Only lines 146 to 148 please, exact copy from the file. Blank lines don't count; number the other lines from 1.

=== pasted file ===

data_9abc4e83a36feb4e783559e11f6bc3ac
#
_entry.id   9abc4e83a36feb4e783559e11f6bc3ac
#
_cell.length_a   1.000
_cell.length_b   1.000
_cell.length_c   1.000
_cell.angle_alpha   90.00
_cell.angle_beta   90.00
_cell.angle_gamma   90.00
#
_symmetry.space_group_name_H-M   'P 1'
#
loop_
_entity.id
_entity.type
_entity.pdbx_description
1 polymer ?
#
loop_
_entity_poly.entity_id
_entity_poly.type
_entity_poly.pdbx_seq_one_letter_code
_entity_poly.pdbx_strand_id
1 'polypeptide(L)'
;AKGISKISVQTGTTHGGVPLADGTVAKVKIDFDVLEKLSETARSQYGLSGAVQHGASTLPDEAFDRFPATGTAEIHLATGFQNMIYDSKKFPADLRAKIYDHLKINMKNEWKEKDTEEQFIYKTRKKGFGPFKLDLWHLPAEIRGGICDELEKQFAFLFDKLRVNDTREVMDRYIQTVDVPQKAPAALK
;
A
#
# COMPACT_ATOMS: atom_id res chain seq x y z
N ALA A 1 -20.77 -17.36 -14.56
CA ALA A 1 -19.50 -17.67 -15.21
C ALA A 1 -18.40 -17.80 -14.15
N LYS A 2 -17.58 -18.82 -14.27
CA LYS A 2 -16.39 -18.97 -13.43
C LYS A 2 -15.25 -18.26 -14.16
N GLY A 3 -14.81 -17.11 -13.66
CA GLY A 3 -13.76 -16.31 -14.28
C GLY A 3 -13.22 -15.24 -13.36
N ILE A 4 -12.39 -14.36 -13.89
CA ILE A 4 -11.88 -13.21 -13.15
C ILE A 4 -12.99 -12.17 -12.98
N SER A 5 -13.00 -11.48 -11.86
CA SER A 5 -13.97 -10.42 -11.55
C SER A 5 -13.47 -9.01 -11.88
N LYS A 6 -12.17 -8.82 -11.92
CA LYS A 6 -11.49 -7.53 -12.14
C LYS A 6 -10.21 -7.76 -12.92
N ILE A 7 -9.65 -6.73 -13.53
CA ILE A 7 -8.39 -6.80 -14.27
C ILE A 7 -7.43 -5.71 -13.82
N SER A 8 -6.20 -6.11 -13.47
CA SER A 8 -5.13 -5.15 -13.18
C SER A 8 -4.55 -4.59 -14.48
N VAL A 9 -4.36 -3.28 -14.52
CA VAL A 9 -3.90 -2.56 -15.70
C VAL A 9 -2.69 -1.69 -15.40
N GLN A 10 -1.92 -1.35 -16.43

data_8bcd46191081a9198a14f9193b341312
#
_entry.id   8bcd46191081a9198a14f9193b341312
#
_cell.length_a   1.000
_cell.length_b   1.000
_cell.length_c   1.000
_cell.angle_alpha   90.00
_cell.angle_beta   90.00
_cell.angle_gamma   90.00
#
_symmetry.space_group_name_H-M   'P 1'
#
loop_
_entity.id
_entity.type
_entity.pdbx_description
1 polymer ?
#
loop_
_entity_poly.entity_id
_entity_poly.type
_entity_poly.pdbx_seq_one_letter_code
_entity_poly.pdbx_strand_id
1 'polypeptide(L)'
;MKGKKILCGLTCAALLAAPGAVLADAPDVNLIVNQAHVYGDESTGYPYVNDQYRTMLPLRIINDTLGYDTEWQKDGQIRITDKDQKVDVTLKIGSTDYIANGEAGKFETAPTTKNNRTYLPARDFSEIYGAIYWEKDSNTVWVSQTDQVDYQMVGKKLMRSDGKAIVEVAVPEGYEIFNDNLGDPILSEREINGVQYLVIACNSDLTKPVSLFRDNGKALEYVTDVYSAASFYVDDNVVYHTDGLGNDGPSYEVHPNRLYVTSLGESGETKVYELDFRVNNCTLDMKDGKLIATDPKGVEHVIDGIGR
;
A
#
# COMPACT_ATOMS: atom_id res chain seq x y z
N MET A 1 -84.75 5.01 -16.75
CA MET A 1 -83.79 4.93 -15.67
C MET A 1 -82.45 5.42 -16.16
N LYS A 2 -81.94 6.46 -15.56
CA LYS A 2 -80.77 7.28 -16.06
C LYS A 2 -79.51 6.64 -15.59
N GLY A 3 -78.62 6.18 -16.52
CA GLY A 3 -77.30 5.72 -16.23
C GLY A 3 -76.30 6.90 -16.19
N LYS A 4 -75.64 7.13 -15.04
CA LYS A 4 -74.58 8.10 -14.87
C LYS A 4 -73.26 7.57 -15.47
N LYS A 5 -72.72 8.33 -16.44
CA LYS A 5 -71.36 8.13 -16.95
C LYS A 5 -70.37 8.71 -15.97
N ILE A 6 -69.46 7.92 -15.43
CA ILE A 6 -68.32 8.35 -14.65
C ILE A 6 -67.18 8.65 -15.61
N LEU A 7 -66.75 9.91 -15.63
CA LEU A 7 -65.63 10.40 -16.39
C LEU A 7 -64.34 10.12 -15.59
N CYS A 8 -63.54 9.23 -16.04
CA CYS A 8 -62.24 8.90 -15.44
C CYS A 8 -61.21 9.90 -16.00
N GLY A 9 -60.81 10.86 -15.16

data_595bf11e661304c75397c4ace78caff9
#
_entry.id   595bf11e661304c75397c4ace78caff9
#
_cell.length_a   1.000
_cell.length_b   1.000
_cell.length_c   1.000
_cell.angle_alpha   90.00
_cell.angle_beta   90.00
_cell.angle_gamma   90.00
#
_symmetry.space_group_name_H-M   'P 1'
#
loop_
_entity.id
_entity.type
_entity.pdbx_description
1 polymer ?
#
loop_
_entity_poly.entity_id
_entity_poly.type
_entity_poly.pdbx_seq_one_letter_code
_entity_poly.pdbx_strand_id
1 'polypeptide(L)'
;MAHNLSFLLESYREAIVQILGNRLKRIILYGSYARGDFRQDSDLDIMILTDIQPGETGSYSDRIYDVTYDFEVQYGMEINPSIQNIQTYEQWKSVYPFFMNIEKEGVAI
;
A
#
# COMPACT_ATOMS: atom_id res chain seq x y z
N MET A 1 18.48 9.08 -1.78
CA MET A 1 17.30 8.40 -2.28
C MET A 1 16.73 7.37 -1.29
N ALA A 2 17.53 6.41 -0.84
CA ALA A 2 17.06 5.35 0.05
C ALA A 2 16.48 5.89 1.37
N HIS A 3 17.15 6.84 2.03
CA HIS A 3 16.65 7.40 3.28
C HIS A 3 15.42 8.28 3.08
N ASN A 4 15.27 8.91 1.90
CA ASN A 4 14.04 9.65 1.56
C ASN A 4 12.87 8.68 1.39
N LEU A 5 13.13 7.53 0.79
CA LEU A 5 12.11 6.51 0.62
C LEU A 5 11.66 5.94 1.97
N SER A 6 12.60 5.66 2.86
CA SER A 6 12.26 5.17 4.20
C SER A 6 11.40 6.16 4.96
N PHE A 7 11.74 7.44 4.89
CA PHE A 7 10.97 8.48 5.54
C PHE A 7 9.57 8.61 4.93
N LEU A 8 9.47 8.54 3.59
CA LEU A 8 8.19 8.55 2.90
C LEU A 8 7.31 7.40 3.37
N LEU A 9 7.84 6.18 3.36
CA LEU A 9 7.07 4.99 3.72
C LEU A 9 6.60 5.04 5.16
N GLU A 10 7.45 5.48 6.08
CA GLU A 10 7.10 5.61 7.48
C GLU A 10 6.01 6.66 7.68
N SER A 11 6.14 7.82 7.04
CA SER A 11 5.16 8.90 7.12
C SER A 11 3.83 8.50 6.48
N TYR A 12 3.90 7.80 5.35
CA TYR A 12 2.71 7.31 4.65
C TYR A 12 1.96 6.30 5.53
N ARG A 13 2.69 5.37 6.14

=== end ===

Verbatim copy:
C MET A 1 16.73 7.37 -1.29
N ALA A 2 17.53 6.41 -0.84
CA ALA A 2 17.06 5.35 0.05